Clause 1 (2) of the Bill provides that the number of Lords Justices of Appeal shall, instead of being fixed at eight, be not less than eight nor more than 11. The object of this provision is to make it possible for the Court of Appeal to sit permanently in four divisions instead of three as at present. This is necessary because the Court of Appeal is not now able to dispose of cases at the rate at which they have been set down, and the result has been a steady growth in the number of appeals awaiting hearing at the end of each year. Thus, in 1954, there were 96 appeals awaiting hearing at the end of that year. Last year there were 285, and at the end of the summer term this year there were 351. The consequence is that the interval between the setting down and the hearing of an appeal is now twelve months or more, and I am sure the House will agree that this is much too long and necessitates immediate action. If, happily, the position should improve so much as to make it unnecessary for a fourth division to sit regularly, the number of Lords Justices could be reduced by leaving vacancies unfilled.

I now turn to the remaining provisions of the Bill with which I think I can deal quite briefly. These provisions deal with the pension of some members of the lower judiciary. Clause 2 provides that the pensions of a stipendiary magistrate is to be calculated on the salary he was receiving immediately before retirement instead of on the average of the salary he received during the last three years of his service. The present provisions for such pensions are in line with the pensions of the Civil Service, but they are not appropriate to a judicial appointment, which is usually the last stage in a forensic career without any great prospect of promotion. There is really no reason in principle why the stipendiary magistrates alone of the judiciary should be subject to a provision of this kind. This Clause, therefore, brings them into line with all other members of the judiciary.

Clause 3 modifies the pension terms applicable to the Masters of the Supreme Court and certain other judicial officers who are at present able to earn the full pension only after 25 years of service. These people are in a worse position than any other judicial officers with whom their duties are comparable because they have to serve longer to earn full pension but are by statute required to retire at the same age of 72 as, for example, county court judges and Metropolitan magistrates. It is also generally difficult to find suitable candidates for appointment to these posts who are young enough to serve the full 25 years before reaching the compulsory retiring age. The Clause, accordingly, reduces the pension span to 20 years.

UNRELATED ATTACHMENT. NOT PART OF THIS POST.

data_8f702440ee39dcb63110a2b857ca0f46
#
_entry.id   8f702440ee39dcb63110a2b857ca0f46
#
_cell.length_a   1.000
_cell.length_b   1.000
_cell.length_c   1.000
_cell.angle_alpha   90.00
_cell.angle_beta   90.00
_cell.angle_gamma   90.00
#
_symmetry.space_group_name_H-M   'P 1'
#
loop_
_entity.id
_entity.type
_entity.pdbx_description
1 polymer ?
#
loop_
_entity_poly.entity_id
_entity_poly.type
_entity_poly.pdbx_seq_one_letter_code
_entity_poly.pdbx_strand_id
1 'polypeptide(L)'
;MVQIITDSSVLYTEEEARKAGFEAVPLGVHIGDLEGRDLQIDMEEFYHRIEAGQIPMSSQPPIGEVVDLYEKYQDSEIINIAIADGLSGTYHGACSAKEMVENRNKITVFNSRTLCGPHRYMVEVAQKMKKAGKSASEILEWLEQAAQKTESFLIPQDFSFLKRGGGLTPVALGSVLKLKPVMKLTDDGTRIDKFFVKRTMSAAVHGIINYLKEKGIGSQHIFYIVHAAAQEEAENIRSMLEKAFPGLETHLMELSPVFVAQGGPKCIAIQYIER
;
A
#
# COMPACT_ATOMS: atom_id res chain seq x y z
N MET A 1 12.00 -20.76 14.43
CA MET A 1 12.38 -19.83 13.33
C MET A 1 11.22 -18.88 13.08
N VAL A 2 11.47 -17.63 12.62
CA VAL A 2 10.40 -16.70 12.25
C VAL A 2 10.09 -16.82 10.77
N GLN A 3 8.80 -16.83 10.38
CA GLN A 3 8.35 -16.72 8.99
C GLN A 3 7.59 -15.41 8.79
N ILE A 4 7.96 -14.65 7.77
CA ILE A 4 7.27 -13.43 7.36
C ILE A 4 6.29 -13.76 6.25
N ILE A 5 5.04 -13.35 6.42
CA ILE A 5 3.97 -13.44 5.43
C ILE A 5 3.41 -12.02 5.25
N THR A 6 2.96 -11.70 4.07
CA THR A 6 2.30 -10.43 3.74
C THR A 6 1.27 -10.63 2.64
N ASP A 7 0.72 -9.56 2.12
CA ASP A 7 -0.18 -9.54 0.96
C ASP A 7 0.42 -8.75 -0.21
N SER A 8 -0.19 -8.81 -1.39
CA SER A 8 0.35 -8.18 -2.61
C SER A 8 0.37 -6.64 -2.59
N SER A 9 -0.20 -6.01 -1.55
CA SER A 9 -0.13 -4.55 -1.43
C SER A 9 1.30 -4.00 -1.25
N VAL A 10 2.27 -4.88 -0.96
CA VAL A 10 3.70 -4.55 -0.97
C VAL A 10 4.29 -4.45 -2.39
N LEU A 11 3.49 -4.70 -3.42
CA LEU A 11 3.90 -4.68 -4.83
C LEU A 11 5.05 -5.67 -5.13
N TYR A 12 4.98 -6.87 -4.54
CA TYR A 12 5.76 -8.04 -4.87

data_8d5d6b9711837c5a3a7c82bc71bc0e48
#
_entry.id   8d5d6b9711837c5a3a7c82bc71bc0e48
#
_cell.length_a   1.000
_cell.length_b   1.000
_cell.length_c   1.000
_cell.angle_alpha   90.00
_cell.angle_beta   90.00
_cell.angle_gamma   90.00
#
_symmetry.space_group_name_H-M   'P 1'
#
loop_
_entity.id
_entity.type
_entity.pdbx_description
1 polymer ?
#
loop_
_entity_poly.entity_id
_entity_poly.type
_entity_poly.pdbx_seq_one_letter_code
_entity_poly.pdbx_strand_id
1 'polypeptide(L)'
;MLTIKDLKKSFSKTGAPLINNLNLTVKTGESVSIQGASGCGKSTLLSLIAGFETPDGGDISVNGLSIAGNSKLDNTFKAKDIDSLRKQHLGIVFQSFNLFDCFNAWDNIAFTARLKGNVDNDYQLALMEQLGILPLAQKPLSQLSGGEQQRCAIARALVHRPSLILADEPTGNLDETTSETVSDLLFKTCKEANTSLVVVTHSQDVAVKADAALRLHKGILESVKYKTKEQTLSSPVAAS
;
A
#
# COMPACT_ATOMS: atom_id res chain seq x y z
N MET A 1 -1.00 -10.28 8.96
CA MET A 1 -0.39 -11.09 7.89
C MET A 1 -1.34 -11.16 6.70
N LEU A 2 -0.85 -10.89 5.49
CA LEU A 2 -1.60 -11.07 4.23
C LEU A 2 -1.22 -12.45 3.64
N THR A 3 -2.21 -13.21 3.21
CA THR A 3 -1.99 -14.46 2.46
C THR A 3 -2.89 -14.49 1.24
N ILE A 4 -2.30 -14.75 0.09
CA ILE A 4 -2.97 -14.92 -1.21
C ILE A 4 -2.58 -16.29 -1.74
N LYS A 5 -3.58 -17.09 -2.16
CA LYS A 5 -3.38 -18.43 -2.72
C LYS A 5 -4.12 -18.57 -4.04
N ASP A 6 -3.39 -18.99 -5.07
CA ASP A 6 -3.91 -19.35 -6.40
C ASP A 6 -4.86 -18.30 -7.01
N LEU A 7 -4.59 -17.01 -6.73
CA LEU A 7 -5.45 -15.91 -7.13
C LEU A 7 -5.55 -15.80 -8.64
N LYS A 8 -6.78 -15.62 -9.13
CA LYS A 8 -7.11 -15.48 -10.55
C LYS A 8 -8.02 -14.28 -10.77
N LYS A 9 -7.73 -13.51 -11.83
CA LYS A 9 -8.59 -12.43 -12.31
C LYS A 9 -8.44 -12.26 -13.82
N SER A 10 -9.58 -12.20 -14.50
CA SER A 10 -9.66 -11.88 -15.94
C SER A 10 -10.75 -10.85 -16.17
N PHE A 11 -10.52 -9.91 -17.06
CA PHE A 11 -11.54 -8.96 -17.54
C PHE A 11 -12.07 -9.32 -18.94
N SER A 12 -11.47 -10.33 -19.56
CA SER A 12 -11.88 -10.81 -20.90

Clause 4 enables future holders of the office of Judge Advocate General to elect between a pension under the Superannuation Acts and the same pension terms as are available to an official referee. At present the choice lies between a pension under the Superannuation Acts and a pension on the special terms provided by the Courts-Martial (Appeals) Act, 1951. The effect of the change will be to bring the Judge Advocate General within the Widows' and Children's Pensions Scheme provided for all other judicial officers by the Administration of Justice (Pensions) Act, 1950.

The remaining Clauses of the Bill contain financial and consequential provisions.

I cannot commend this as an exciting Bill, but it is in at least one respect a most important one, in that Clause 1 will undoubtedly provide for the more efficient and expeditious administration of justice both in London and at assizes and in both criminal and in civil cases; and the provisions of the Bill dealing with the pensions of the lower judiciary get rid of some pointless and not altogether innocuous anomalies. I commend the Bill to the House.

12.28 p.m.

Sir Frank Soskice (Newport)

I am grateful to the Attorney-General for having explained so clearly why he has thought it necessary to introduce this Measure, and I am bound to say, speaking for myself, that I think he made out his case very fully indeed.

Clause 1 may, perhaps, be regarded as the most important Clause, in that it strengthens the manpower of our judiciary. The Attorney-General indicated in the case of each of the divisions and also of the Court of Appeal how the arrears were piling up and how the judges in their present strength are having difficulty with keeping up with the work which comes before them.

Looking at it through the eyes of the public, possibly the most graphic example which he gave was the situation in the Court of Appeal. If one has won or lost one's case before the judge of first instance, it really is very serious if one has to wait for a year before one can have the view of the Court of Appeal on appeal from the judgment of the judge of first instance.